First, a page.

A Pattern for Switching Factory Method Implementations Dynamically using C# Delegates

I see this as an alternative to the normal IOC patterns such as Service Locator or Dependency Injection. In this pattern, dependency instances are created using a factory method which is actually a delegate.

A delegate in C# is analogous to a function pointer in C or C++ and often used in similar scenarios to anonymous classes in Java. Delegates encapsulate individual method signatures as named types within a class definition. For example, the following code defines a factory method delegate named CreateBookProcessor which declares a method, returning an IProcessBooks implementation, and requiring a Book instance as an argument.

// Declare a delegate type for creating a book processor:
public delegate IProcessBooks CreateBookProcessor(Book book);

This named type can now be used just as you might any declared type within a class. The implication is, a delegate can be used as a method argument or indeed as a property value. I find it’s convenient to expose the delegate as a property, but a basic setter method is just as easy and probably cleaner. Exposing a delegate as a property is as simple as:

// Property to expose the BookProcessor factory method.
public CreateBookProcessor NewBookProcessor { get; set; }

Thus it’s possible to replace the factory method implementation just by setting the property to a new factory method implementation; Lambda’s are really convenient for this. If you’re worried about polluting your business logic with delegate properties (as you probably should be) you can use an interface to hide these class features.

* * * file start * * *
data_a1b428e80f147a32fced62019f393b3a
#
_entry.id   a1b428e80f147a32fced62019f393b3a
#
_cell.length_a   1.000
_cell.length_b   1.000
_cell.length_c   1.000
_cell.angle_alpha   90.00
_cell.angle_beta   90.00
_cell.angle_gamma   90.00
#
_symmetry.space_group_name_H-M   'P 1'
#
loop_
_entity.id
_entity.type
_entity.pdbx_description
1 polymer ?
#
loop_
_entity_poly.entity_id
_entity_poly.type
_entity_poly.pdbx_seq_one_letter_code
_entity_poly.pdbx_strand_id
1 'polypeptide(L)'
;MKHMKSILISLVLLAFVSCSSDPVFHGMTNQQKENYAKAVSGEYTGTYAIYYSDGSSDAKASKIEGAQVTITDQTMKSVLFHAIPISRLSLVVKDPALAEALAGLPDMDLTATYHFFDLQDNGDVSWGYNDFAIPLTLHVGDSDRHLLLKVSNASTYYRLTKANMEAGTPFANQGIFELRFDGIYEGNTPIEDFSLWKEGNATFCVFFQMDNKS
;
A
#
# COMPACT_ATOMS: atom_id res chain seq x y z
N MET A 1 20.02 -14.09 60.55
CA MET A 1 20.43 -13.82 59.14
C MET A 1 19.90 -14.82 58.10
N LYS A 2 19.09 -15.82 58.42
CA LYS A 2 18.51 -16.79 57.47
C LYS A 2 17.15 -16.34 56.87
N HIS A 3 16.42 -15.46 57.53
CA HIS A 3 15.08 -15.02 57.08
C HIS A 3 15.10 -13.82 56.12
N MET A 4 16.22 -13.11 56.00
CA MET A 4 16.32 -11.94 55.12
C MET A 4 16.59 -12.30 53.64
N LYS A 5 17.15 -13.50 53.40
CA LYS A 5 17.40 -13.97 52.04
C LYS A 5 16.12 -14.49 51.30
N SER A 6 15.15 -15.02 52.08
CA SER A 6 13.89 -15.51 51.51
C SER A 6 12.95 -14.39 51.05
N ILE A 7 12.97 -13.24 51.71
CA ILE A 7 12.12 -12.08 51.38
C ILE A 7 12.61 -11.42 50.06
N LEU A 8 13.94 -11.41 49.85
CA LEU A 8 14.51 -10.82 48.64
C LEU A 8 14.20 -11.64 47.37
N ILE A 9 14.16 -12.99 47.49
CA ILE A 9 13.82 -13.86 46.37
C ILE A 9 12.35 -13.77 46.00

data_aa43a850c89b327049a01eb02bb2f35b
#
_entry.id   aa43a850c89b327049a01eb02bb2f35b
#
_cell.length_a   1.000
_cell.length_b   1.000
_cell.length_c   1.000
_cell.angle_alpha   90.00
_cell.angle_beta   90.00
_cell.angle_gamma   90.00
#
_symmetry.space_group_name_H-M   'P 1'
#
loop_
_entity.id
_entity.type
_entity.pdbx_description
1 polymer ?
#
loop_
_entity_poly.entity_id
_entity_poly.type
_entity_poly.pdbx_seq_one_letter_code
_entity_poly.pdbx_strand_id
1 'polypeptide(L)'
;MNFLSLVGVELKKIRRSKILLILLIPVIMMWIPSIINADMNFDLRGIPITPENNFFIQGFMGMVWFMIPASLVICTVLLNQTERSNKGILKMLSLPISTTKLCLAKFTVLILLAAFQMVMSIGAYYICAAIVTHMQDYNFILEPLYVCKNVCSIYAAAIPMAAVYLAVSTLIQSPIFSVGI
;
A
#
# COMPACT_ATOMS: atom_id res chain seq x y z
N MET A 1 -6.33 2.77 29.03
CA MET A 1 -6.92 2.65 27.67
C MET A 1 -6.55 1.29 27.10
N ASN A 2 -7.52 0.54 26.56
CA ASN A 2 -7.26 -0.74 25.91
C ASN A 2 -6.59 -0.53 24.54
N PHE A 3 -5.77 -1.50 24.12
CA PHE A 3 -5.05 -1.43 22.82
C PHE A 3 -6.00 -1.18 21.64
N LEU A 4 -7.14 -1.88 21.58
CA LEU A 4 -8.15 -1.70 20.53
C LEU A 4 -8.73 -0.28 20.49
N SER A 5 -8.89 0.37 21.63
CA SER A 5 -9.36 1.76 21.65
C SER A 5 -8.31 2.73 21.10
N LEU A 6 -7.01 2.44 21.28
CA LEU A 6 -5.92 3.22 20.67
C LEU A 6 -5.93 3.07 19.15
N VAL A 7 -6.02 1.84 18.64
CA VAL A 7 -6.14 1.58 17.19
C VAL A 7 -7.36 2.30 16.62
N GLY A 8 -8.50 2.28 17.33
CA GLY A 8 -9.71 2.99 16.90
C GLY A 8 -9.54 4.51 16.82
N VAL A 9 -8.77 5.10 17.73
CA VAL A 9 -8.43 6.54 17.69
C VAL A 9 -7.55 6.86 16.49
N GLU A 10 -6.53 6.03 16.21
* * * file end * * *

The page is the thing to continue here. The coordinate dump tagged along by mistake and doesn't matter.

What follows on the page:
Something as simple as this will replace a book processor factor implementation:

bookManager.NewBookProcessor = (book) => { return new MyBookProcessor(book); }

This will work fine as long as the MyBookProcessor class implements the IProcessBooks interface.  So to complete the pattern it’s just necessary for your class to invoke the factory method through the property any time a new dependency instance is required. Here’s an example:

public void WhoIsTheAuthor(book)
{
  // this looks funny because I’m invoking a property like a method with an argument!
  var processor = NewBookProcessor(book);
  processor.ProcessBook(book);
}

,

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